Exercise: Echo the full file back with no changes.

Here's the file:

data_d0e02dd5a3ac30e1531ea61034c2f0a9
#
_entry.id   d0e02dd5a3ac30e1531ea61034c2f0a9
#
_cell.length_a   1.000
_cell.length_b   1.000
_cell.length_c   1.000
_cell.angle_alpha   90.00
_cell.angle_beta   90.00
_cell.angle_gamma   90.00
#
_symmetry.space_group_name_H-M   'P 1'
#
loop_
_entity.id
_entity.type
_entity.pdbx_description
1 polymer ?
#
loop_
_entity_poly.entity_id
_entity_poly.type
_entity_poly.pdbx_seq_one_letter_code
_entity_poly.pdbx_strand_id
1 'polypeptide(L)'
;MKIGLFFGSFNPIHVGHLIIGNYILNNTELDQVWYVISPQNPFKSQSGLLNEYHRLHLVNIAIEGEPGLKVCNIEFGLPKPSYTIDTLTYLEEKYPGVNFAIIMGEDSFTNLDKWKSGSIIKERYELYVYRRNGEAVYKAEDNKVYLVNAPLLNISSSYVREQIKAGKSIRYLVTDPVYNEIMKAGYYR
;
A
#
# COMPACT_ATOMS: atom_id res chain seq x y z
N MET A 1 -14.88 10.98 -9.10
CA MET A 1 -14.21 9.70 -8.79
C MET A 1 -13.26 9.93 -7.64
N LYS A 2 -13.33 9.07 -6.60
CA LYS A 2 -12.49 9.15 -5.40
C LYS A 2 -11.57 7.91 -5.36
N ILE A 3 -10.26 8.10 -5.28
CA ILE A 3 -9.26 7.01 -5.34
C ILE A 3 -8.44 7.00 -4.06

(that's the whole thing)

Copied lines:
data_d0e02dd5a3ac30e1531ea61034c2f0a9
#
_entry.id   d0e02dd5a3ac30e1531ea61034c2f0a9
#
_cell.length_a   1.000
_cell.length_b   1.000
_cell.length_c   1.000
_cell.angle_alpha   90.00
_cell.angle_beta   90.00
_cell.angle_gamma   90.00
#
_symmetry.space_group_name_H-M   'P 1'
#
loop_
_entity.id
_entity.type
_entity.pdbx_description
1 polymer ?
#
loop_
_entity_poly.entity_id
_entity_poly.type
_entity_poly.pdbx_seq_one_letter_code
_entity_poly.pdbx_strand_id
1 'polypeptide(L)'
;MKIGLFFGSFNPIHVGHLIIGNYILNNTELDQVWYVISPQNPFKSQSGLLNEYHRLHLVNIAIEGEPGLKVCNIEFGLPKPSYTIDTLTYLEEKYPGVNFAIIMGEDSFTNLDKWKSGSIIKERYELYVYRRNGEAVYKAEDNKVYLVNAPLLNISSSYVREQIKAGKSIRYLVTDPVYNEIMKAGYYR
;
A
#
# COMPACT_ATOMS: atom_id res chain seq x y z
N MET A 1 -14.88 10.98 -9.10
CA MET A 1 -14.21 9.70 -8.79
C MET A 1 -13.26 9.93 -7.64
N LYS A 2 -13.33 9.07 -6.60
CA LYS A 2 -12.49 9.15 -5.40
C LYS A 2 -11.57 7.91 -5.36
N ILE A 3 -10.26 8.10 -5.28
CA ILE A 3 -9.26 7.01 -5.34
C ILE A 3 -8.44 7.00 -4.06